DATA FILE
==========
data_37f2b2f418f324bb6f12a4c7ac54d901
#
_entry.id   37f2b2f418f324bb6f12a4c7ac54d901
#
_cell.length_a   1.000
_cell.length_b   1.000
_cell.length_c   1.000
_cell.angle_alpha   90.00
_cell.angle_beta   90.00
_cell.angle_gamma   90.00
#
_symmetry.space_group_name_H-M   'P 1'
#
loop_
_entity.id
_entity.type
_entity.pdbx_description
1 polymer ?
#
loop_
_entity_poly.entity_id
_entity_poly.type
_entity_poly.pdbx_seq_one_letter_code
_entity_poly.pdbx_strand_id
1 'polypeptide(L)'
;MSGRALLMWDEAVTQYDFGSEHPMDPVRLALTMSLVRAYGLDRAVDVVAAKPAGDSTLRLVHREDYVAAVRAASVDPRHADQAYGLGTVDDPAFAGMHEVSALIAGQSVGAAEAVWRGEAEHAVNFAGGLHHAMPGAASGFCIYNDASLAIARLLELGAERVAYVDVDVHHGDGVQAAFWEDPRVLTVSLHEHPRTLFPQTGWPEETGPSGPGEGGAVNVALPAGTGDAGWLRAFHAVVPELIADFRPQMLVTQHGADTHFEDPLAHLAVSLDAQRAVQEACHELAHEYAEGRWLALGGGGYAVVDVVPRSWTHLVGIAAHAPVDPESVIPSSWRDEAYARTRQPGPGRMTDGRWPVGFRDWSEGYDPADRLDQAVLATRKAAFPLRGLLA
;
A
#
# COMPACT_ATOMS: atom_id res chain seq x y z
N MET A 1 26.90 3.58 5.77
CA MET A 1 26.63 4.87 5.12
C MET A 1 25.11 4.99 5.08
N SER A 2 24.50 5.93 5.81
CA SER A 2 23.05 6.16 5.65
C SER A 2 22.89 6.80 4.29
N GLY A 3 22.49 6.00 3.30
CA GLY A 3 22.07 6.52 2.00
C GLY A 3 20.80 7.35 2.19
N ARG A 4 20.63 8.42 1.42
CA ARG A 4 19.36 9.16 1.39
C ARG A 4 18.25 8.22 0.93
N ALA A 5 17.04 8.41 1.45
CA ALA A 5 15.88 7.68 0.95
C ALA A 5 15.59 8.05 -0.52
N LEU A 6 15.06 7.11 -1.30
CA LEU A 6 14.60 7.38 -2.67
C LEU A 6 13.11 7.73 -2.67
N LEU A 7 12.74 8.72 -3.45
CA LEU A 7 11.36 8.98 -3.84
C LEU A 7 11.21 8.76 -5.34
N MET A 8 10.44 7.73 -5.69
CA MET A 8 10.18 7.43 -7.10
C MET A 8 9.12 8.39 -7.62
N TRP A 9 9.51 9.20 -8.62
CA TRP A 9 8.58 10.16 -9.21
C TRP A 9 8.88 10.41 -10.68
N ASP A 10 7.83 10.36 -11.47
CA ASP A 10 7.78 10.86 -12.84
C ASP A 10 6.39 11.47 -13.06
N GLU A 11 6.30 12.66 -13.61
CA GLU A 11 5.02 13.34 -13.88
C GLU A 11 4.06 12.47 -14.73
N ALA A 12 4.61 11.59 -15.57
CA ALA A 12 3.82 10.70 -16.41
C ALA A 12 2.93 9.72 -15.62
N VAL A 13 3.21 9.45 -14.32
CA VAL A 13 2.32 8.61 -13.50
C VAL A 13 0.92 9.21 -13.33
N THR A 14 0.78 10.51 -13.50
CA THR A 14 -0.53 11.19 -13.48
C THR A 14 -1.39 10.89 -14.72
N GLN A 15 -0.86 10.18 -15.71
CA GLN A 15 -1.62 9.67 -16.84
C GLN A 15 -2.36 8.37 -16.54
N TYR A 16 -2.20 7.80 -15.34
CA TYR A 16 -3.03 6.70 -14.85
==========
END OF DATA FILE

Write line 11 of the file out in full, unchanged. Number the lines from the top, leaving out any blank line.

#